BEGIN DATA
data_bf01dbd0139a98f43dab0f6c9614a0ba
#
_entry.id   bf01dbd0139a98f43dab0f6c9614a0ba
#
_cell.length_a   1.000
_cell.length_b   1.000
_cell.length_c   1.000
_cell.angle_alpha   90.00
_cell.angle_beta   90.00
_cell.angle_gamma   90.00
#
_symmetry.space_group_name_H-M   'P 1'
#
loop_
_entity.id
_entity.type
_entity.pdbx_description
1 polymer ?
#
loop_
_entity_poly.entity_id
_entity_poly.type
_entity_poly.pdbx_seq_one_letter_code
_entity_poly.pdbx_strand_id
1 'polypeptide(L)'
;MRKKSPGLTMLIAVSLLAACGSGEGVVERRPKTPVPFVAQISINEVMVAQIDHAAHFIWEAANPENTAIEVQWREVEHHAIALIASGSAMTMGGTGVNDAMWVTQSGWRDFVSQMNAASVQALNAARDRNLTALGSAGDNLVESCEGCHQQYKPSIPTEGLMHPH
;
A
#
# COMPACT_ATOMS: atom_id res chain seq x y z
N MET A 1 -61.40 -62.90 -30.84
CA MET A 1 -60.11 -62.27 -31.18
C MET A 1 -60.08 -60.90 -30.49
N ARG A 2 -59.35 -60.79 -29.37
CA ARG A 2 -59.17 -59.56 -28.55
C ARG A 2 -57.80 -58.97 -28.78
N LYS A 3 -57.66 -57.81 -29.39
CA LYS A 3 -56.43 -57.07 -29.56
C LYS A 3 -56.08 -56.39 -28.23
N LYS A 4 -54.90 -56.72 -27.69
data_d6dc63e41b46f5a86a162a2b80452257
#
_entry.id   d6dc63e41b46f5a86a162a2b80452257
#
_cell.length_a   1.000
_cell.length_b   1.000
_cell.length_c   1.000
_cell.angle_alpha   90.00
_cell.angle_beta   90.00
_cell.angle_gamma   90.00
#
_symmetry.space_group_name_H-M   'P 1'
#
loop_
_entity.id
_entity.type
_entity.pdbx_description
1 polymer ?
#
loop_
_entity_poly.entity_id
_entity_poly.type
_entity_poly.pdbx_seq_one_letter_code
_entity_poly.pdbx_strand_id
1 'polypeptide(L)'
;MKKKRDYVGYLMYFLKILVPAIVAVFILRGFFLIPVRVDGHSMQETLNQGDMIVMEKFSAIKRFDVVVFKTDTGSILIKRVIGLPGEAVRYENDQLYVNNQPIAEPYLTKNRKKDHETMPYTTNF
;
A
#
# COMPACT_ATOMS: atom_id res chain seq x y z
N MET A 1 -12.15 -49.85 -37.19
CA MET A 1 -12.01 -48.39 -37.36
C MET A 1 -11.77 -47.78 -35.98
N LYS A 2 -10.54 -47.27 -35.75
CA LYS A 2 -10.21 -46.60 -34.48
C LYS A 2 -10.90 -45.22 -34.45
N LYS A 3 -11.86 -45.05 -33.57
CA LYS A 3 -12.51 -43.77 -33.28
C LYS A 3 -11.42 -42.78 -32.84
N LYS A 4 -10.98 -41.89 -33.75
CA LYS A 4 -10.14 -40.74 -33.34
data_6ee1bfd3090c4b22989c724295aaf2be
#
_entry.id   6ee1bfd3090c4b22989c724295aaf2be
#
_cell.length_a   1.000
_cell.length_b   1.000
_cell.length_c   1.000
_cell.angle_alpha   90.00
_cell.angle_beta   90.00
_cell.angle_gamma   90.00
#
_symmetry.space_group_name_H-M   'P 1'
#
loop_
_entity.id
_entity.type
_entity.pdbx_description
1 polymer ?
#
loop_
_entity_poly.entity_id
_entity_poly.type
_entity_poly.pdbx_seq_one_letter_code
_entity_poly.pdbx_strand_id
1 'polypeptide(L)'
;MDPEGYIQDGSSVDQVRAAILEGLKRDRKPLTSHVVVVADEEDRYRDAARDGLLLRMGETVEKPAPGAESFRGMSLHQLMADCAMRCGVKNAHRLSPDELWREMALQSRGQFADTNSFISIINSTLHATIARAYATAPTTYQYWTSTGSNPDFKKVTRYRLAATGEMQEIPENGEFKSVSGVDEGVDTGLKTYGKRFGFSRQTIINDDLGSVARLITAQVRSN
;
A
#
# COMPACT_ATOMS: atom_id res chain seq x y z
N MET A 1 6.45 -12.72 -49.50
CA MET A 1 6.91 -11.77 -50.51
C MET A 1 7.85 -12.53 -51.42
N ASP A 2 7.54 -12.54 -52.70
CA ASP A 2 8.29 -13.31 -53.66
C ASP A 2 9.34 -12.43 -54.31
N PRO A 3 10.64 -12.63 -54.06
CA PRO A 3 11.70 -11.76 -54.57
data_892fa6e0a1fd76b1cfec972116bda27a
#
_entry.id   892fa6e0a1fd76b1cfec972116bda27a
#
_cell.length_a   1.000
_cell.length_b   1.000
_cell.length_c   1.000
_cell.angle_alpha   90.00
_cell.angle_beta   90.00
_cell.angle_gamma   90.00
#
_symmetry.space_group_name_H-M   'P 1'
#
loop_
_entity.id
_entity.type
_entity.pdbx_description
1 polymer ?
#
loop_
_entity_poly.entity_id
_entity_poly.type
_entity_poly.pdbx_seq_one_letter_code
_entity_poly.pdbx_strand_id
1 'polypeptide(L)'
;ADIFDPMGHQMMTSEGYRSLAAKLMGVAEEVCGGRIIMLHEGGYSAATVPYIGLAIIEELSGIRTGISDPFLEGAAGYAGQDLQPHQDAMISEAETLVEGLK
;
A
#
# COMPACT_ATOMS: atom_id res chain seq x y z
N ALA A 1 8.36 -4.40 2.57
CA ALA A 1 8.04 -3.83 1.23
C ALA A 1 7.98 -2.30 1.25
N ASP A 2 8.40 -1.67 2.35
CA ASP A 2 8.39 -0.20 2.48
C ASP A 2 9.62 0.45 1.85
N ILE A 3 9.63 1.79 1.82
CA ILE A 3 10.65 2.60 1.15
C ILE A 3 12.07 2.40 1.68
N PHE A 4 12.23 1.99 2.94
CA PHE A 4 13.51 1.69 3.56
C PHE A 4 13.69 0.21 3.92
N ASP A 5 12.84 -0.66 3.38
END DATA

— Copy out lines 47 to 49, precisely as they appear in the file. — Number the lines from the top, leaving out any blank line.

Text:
_cell.length_c   1.000
_cell.angle_alpha   90.00
_cell.angle_beta   90.00